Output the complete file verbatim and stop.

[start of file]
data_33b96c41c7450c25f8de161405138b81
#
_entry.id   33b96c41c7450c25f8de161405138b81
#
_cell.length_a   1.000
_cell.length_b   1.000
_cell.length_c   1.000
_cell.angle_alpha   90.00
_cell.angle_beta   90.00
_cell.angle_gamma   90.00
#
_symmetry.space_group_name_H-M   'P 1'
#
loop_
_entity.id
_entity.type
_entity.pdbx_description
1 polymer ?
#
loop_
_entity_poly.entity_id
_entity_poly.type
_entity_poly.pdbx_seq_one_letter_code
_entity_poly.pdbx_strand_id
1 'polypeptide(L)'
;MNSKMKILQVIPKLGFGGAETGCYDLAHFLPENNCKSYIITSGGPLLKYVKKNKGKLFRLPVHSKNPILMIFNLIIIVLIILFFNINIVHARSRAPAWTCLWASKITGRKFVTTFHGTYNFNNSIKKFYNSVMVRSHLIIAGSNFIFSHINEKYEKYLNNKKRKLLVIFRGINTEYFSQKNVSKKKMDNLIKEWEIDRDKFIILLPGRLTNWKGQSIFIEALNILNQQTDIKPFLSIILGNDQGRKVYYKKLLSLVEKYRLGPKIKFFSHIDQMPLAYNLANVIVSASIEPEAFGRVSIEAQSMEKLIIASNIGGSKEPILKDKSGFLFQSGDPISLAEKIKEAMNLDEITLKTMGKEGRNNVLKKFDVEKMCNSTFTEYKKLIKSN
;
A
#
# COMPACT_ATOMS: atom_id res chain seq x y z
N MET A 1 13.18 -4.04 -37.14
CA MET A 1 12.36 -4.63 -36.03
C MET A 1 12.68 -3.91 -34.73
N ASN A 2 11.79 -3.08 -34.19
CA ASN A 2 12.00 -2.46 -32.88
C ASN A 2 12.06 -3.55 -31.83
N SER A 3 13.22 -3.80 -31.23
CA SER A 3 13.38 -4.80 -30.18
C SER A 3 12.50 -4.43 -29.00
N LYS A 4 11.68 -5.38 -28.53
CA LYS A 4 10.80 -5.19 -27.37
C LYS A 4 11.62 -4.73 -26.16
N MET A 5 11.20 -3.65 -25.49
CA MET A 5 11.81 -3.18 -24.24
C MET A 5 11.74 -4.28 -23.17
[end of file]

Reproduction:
data_33b96c41c7450c25f8de161405138b81
#
_entry.id   33b96c41c7450c25f8de161405138b81
#
_cell.length_a   1.000
_cell.length_b   1.000
_cell.length_c   1.000
_cell.angle_alpha   90.00
_cell.angle_beta   90.00
_cell.angle_gamma   90.00
#
_symmetry.space_group_name_H-M   'P 1'
#
loop_
_entity.id
_entity.type
_entity.pdbx_description
1 polymer ?
#
loop_
_entity_poly.entity_id
_entity_poly.type
_entity_poly.pdbx_seq_one_letter_code
_entity_poly.pdbx_strand_id
1 'polypeptide(L)'
;MNSKMKILQVIPKLGFGGAETGCYDLAHFLPENNCKSYIITSGGPLLKYVKKNKGKLFRLPVHSKNPILMIFNLIIIVLIILFFNINIVHARSRAPAWTCLWASKITGRKFVTTFHGTYNFNNSIKKFYNSVMVRSHLIIAGSNFIFSHINEKYEKYLNNKKRKLLVIFRGINTEYFSQKNVSKKKMDNLIKEWEIDRDKFIILLPGRLTNWKGQSIFIEALNILNQQTDIKPFLSIILGNDQGRKVYYKKLLSLVEKYRLGPKIKFFSHIDQMPLAYNLANVIVSASIEPEAFGRVSIEAQSMEKLIIASNIGGSKEPILKDKSGFLFQSGDPISLAEKIKEAMNLDEITLKTMGKEGRNNVLKKFDVEKMCNSTFTEYKKLIKSN
;
A
#
# COMPACT_ATOMS: atom_id res chain seq x y z
N MET A 1 13.18 -4.04 -37.14
CA MET A 1 12.36 -4.63 -36.03
C MET A 1 12.68 -3.91 -34.73
N ASN A 2 11.79 -3.08 -34.19
CA ASN A 2 12.00 -2.46 -32.88
C ASN A 2 12.06 -3.55 -31.83
N SER A 3 13.22 -3.80 -31.23
CA SER A 3 13.38 -4.80 -30.18
C SER A 3 12.50 -4.43 -29.00
N LYS A 4 11.68 -5.38 -28.53
CA LYS A 4 10.80 -5.19 -27.37
C LYS A 4 11.62 -4.73 -26.16
N MET A 5 11.20 -3.65 -25.49
CA MET A 5 11.81 -3.18 -24.24
C MET A 5 11.74 -4.28 -23.17